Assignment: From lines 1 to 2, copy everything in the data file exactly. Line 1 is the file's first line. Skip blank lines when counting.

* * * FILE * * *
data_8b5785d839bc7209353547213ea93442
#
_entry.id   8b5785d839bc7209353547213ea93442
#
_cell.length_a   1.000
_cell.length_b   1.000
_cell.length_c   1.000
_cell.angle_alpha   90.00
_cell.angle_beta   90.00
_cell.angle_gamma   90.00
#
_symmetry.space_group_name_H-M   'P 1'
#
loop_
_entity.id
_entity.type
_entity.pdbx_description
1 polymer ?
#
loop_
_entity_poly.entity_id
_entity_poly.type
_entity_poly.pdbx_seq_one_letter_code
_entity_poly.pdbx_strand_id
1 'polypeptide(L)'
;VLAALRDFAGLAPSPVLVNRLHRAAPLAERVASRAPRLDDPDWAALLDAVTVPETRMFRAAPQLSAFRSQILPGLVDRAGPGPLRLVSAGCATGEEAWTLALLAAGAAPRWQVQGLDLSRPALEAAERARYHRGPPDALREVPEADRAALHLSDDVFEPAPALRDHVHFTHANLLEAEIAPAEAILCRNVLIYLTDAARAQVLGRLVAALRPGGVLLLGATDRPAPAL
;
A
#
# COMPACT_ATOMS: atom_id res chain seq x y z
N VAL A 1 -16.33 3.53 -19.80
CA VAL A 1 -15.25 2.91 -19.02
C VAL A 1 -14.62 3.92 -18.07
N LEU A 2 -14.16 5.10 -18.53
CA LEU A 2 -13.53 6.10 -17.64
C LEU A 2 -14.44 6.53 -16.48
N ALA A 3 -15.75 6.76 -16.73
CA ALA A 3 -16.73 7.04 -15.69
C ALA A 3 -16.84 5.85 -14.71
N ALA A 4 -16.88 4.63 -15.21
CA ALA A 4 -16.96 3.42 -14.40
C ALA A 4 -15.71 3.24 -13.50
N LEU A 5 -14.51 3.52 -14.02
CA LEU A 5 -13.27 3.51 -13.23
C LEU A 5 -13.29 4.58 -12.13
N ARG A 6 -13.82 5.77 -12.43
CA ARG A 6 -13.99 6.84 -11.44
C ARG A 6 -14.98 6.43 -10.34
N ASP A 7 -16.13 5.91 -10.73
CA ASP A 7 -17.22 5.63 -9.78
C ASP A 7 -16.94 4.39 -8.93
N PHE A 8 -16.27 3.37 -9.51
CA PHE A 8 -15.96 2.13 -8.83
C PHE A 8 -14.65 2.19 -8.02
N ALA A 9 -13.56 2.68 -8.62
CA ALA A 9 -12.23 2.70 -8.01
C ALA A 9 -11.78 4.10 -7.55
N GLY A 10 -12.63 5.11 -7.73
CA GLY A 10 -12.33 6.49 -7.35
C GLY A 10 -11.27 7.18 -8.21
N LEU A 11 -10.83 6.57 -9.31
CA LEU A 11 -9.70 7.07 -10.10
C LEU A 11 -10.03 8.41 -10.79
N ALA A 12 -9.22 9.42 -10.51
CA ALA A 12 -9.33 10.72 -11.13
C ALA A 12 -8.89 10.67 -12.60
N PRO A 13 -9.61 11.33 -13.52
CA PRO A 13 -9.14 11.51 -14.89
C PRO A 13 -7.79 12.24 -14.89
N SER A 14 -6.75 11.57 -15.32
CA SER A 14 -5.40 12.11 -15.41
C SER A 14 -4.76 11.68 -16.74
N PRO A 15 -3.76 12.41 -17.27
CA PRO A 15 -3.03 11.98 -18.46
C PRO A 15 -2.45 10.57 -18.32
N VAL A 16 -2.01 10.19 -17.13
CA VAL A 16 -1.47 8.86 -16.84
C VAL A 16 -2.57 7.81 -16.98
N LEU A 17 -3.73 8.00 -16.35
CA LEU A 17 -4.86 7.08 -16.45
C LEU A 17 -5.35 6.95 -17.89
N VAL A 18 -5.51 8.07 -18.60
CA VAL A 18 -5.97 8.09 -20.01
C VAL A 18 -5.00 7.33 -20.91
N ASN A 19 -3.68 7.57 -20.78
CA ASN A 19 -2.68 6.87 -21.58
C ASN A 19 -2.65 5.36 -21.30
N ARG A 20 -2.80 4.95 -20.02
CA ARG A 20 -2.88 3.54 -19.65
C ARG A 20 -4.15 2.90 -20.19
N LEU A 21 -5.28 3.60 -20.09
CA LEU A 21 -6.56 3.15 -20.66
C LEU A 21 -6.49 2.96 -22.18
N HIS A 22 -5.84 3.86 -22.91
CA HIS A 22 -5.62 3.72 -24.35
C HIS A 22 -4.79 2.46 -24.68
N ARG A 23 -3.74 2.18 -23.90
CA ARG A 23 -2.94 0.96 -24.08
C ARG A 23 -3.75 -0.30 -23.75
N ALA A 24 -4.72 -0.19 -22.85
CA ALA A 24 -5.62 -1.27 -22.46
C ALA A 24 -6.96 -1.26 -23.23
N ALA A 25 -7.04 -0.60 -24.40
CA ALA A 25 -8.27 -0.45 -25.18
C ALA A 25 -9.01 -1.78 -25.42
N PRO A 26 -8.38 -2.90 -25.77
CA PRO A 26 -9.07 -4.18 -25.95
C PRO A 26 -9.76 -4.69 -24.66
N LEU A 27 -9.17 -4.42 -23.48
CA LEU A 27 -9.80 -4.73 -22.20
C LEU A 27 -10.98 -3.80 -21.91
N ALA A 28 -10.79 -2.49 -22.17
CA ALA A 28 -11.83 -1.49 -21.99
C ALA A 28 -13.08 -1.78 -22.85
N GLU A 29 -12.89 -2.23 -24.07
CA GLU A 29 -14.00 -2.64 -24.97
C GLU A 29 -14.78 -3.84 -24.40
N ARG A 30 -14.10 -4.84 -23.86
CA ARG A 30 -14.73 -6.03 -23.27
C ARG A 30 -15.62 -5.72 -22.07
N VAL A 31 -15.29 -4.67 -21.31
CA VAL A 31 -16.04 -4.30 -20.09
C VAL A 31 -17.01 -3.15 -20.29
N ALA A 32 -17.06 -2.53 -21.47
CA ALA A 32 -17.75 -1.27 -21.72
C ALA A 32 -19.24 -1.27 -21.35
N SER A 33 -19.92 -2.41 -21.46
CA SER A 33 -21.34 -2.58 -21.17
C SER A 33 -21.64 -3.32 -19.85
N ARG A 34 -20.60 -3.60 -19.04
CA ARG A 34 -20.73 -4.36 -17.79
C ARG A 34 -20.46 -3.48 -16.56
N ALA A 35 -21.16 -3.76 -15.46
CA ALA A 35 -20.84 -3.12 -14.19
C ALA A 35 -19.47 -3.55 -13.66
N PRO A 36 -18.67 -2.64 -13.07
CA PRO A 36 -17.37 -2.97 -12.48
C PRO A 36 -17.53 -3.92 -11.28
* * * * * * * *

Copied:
data_8b5785d839bc7209353547213ea93442
#